SPEAKER_1: You know, for the world that I want to see.
SPEAKER_1: I mean, we literally, our brains, our brains have this capacity, right?
SPEAKER_1: These mirror neurons.
SPEAKER_2: Yes.
SPEAKER_1: And I also find it comforting in times like these.
SPEAKER_1: And, you know, we can look across history and see, for sure, other difficult times. SPEAKER_1: I agree with you.
SPEAKER_1: I don’t know that we’ve ever experienced anything quite like this.
SPEAKER_1: Maybe other generations would have said the same thing.
SPEAKER_1: But I remind myself that we built these systems.
SPEAKER_1: We built these rules.
SPEAKER_1: We’ve built these paradigms, which means that we can rebuild them if we choose to. SPEAKER_1: And I find that to be really comforting.
SPEAKER_2: Yes, yes, yes, yes.
SPEAKER_2: It is.
SPEAKER_2: It’s empowering.

SPEAKER_2: And it gives us more access to choice.
SPEAKER_2: And, you know, as you said, it is a process.
SPEAKER_2: And there’s a mystery in all of this.
SPEAKER_2: At the same time, you know, we can’t figure it out and we can’t fix things.
SPEAKER_2: We have to kind of find ways to co-create with all these new levels of reality in our lives.

SPEAKER_2: And I think, yes, there’s always so much that we could learn from the past and from history and from the lives of individuals who have lived exemplary lives and who have made a difference in the face of the crisis that they faced in their generations.

SPEAKER_2: I think there’s still meaning in all of that.

SPEAKER_2: And I think also in terms of my own life path, I mean, especially in my early years, you know, I found that if I didn’t have access to the best that the world had to offer through, you know, just voracious reading and just, you know, learning as much as I could learn, I just didn’t know how to get through a day.

SPEAKER_2: I mean, I needed that inspiration. SPEAKER_2: Inspiration is very, very important to me.

SPEAKER_2: And one of the things I love so much about you, Cole, is that you are so– you’re embodied in your inspiration.

SPEAKER_2: I mean, it’s just listening to you just opens the cellular life of hope itself. SPEAKER_2: It’s a wonderful thing.
SPEAKER_2: Thank you.
SPEAKER_2: It’s very– it’s great.

SPEAKER_2: It’s very– it’s lovely.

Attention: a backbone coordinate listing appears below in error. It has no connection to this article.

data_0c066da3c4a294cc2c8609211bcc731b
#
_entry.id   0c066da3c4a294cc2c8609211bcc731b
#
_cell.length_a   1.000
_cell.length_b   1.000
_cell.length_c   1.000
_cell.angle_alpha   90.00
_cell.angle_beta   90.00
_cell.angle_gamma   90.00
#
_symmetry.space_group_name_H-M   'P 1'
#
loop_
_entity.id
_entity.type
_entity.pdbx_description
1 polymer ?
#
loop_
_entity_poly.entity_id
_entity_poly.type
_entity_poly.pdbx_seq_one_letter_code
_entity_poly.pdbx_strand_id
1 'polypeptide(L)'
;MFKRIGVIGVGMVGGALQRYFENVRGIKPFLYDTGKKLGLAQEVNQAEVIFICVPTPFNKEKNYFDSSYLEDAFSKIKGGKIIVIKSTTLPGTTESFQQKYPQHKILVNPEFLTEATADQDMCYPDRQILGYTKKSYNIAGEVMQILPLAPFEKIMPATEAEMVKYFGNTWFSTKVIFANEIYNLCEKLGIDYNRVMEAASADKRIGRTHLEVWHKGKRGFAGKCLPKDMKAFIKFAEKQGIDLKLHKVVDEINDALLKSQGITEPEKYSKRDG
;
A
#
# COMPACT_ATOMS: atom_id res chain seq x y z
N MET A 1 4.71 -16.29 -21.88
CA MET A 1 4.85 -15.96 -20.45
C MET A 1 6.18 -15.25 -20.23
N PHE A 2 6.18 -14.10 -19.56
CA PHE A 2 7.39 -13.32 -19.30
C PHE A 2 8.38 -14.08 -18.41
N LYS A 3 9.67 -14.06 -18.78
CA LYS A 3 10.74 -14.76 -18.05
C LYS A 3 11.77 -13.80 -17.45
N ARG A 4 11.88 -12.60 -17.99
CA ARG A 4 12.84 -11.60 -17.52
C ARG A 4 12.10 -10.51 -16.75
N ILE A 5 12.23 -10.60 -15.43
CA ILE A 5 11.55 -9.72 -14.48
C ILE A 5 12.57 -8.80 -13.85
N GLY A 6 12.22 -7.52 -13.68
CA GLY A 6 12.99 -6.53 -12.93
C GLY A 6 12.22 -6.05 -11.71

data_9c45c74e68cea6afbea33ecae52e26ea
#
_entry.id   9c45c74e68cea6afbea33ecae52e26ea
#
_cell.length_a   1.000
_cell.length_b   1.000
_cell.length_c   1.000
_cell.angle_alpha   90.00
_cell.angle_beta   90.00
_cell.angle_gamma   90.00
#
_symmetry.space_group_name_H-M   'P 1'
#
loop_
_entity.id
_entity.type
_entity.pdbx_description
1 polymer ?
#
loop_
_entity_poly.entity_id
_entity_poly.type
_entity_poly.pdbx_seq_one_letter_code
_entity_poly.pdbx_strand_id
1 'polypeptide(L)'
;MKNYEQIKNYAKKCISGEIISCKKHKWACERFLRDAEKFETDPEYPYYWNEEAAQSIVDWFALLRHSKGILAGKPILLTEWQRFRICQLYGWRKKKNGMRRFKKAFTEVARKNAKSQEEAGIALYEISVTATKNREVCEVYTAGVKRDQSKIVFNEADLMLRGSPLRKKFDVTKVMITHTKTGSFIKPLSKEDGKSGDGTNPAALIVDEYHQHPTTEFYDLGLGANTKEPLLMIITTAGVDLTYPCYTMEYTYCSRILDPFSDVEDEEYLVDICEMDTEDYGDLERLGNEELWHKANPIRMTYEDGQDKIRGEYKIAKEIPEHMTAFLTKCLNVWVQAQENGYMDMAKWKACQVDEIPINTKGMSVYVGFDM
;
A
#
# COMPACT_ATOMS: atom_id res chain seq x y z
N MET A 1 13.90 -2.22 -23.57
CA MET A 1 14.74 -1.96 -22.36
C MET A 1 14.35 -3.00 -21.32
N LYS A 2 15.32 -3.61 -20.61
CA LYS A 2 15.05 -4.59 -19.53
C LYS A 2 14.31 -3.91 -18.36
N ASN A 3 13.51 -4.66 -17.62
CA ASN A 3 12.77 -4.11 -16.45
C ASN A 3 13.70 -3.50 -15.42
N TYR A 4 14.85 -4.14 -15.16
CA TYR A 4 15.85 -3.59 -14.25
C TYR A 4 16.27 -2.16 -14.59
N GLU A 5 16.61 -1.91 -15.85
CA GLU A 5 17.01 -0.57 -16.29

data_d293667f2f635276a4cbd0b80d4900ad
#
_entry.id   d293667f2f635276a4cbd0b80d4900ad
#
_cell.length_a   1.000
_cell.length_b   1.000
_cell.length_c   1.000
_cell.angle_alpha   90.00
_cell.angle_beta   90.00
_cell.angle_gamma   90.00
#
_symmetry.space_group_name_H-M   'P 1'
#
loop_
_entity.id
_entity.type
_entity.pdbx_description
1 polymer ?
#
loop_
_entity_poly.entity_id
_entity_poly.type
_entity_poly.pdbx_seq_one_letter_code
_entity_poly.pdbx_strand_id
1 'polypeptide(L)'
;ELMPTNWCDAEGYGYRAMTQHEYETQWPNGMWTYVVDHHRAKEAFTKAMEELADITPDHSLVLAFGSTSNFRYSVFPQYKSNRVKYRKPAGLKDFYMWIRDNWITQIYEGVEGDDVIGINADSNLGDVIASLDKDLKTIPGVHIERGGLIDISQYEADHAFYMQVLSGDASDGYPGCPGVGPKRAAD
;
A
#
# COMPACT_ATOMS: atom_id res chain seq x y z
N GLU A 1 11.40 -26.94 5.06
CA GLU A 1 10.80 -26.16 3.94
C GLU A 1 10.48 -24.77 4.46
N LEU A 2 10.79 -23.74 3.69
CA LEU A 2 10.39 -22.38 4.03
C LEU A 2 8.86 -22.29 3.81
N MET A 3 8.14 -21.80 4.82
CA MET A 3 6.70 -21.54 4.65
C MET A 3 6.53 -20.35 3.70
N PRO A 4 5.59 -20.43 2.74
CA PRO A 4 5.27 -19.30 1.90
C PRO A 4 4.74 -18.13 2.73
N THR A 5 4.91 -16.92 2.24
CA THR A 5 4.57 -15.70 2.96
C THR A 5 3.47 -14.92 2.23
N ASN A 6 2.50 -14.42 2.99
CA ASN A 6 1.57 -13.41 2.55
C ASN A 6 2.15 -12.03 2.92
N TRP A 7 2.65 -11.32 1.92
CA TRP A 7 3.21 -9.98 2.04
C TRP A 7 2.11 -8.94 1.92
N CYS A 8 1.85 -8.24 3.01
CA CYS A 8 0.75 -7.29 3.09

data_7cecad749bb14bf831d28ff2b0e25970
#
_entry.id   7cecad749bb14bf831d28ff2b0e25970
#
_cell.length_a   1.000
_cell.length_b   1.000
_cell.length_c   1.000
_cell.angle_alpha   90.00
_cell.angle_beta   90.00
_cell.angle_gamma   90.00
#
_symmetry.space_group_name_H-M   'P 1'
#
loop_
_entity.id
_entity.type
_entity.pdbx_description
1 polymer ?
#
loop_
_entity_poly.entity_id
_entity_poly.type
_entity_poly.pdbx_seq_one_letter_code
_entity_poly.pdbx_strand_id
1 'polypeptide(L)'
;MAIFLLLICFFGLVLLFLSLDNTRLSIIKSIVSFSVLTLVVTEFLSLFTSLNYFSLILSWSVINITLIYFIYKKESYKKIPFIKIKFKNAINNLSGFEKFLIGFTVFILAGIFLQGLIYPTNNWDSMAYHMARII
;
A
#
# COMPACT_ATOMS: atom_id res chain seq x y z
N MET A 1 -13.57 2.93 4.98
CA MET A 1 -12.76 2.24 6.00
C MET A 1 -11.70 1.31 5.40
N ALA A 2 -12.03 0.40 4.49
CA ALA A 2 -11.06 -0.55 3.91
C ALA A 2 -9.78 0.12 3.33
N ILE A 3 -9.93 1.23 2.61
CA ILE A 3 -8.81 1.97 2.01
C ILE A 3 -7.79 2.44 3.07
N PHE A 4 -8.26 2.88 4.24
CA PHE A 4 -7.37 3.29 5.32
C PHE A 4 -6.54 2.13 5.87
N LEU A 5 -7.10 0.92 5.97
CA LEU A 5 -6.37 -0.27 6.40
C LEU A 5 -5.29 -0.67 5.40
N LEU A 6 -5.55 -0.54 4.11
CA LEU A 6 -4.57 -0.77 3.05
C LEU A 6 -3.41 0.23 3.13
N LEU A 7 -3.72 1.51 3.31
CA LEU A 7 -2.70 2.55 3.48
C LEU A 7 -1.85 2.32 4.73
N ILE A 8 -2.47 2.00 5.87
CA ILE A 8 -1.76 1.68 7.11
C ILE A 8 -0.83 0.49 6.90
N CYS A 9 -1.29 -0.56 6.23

SPEAKER_2: It’s lovely.
SPEAKER_2: It’s like sunshine.
SPEAKER_2: Sunshine.
SPEAKER_1: I just want you to know, Eleanor, that I’m smiling from ear to ear.

SPEAKER_1: My cheeks are a bit flushed and I’m taking those words that you’ve just shared and I’m putting them in something that I call my joy jar, which is– it is figurative, but I imagine it as this jar, this clear jar that I can see through and it has a big cork on top and I take it off and every time that I feel or experience something like you’ve just shared, I plop it right in there.

SPEAKER_1: And when I’m having a little bit of a tough day, I uncork it and just take a little whiff and I am inspired then, so thank you.

SPEAKER_1: That inspiration works full circle, so thank you so much for that generosity. SPEAKER_2: Yes.

SPEAKER_2: Well, I love also because ritual, having these different kind of symbolic gestures or rituals that we can engage in.

SPEAKER_2: I mean, I do.

SPEAKER_2: I always have.

SPEAKER_2: It’s been very, very important in my life to be able to find ways that– to help myself when I’m in– you know, I’m facing crisis or I’m– you know, I’m finding difficulty when the ground gets pulled out from underneath me.

SPEAKER_2: And I need to have those tools.

SPEAKER_2: The other thing for me too that has been so salvational is that, you know, for almost now 50 years, I’ve been, you know, a very serious practitioner as a Buddhist but also as a deep, deep Christian.

SPEAKER_2: And that has been, you know, my deepest stabilization.

SPEAKER_2: And it’s a dailiness.

SPEAKER_2: It’s something that I work at every day.

SPEAKER_2: And it’s like there’s never, you don’t end, you know, you never reach an end point in terms of growing.

SPEAKER_2: You know, you just.
SPEAKER_1: That’s beautiful, isn’t it?
SPEAKER_1: I mean, that in and of itself is just a beautiful thing that there is no end point to growth. SPEAKER_1: That’s amazing.
SPEAKER_1: Yes.

SPEAKER_1: On the note of Buddhism, as you think back now across the last 50 years of practicing, what are the most important tenets of Buddhism for you as you think about your life and your consciousness?

SPEAKER_2: Well, for me, you know, the thing that was so amazing, I mean, in the early years when I was just involved with, you know, the Christian mysteries and, you know, I had grown up as a very, very devout Roman Catholic Christian.

SPEAKER_2: And I took my faith very seriously.

SPEAKER_2: And also my mother was also, and my mother line were all very, very deep Catholic practitioners.

SPEAKER_2: And that played a really important role in my life, and it still does.

SPEAKER_2: The thing that for me when, you know, in studying Buddhism, I began, you know, I stepped into the gateway of understanding or stretching my mind to understand non-dual, to understand that, you know, everything is food for realization.